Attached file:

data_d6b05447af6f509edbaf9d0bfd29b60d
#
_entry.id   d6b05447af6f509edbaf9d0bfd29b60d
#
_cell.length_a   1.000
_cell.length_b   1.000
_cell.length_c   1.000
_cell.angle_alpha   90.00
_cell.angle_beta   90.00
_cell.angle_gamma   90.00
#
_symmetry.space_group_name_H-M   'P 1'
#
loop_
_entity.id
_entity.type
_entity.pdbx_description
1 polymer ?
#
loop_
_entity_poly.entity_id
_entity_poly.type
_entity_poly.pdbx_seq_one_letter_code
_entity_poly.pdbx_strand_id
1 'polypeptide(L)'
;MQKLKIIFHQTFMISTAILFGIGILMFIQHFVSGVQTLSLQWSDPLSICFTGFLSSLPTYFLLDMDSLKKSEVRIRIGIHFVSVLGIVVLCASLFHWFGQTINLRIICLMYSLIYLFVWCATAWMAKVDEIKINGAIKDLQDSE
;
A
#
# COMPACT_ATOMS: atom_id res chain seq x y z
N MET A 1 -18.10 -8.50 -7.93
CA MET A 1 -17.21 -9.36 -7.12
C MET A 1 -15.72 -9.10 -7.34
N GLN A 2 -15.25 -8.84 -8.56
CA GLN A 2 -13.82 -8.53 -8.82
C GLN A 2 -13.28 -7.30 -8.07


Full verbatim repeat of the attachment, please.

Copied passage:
data_d6b05447af6f509edbaf9d0bfd29b60d
#
_entry.id   d6b05447af6f509edbaf9d0bfd29b60d
#
_cell.length_a   1.000
_cell.length_b   1.000
_cell.length_c   1.000
_cell.angle_alpha   90.00
_cell.angle_beta   90.00
_cell.angle_gamma   90.00
#
_symmetry.space_group_name_H-M   'P 1'
#
loop_
_entity.id
_entity.type
_entity.pdbx_description
1 polymer ?
#
loop_
_entity_poly.entity_id
_entity_poly.type
_entity_poly.pdbx_seq_one_letter_code
_entity_poly.pdbx_strand_id
1 'polypeptide(L)'
;MQKLKIIFHQTFMISTAILFGIGILMFIQHFVSGVQTLSLQWSDPLSICFTGFLSSLPTYFLLDMDSLKKSEVRIRIGIHFVSVLGIVVLCASLFHWFGQTINLRIICLMYSLIYLFVWCATAWMAKVDEIKINGAIKDLQDSE
;
A
#
# COMPACT_ATOMS: atom_id res chain seq x y z
N MET A 1 -18.10 -8.50 -7.93
CA MET A 1 -17.21 -9.36 -7.12
C MET A 1 -15.72 -9.10 -7.34
N GLN A 2 -15.25 -8.84 -8.56
CA GLN A 2 -13.82 -8.53 -8.82
C GLN A 2 -13.28 -7.30 -8.07